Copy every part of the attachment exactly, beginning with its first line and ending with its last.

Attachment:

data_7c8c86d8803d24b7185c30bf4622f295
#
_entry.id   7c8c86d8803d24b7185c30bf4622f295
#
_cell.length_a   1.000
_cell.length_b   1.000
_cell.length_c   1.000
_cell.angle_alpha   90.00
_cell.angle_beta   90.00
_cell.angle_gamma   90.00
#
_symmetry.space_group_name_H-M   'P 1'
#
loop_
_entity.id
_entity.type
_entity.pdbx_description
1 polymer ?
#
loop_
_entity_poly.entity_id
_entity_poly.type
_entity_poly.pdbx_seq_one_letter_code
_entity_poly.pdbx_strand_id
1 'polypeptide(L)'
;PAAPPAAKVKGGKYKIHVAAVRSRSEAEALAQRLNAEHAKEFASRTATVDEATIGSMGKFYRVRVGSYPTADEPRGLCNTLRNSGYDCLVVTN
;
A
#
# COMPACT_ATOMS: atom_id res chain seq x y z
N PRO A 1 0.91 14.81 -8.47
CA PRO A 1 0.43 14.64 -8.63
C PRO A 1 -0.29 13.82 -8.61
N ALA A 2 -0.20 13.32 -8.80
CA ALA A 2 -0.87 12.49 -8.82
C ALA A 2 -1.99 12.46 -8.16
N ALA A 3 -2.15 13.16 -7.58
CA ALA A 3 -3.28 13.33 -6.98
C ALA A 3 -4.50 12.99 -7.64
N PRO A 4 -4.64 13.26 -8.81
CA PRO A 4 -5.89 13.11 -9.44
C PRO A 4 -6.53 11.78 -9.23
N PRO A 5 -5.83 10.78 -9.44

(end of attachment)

data_7c8c86d8803d24b7185c30bf4622f295
#
_entry.id   7c8c86d8803d24b7185c30bf4622f295
#
_cell.length_a   1.000
_cell.length_b   1.000
_cell.length_c   1.000
_cell.angle_alpha   90.00
_cell.angle_beta   90.00
_cell.angle_gamma   90.00
#
_symmetry.space_group_name_H-M   'P 1'
#
loop_
_entity.id
_entity.type
_entity.pdbx_description
1 polymer ?
#
loop_
_entity_poly.entity_id
_entity_poly.type
_entity_poly.pdbx_seq_one_letter_code
_entity_poly.pdbx_strand_id
1 'polypeptide(L)'
;PAAPPAAKVKGGKYKIHVAAVRSRSEAEALAQRLNAEHAKEFASRTATVDEATIGSMGKFYRVRVGSYPTADEPRGLCNTLRNSGYDCLVVTN
;
A
#
# COMPACT_ATOMS: atom_id res chain seq x y z
N PRO A 1 0.91 14.81 -8.47
CA PRO A 1 0.43 14.64 -8.63
C PRO A 1 -0.29 13.82 -8.61
N ALA A 2 -0.20 13.32 -8.80
CA ALA A 2 -0.87 12.49 -8.82
C ALA A 2 -1.99 12.46 -8.16
N ALA A 3 -2.15 13.16 -7.58
CA ALA A 3 -3.28 13.33 -6.98
C ALA A 3 -4.50 12.99 -7.64
N PRO A 4 -4.64 13.26 -8.81
CA PRO A 4 -5.89 13.11 -9.44
C PRO A 4 -6.53 11.78 -9.23
N PRO A 5 -5.83 10.78 -9.44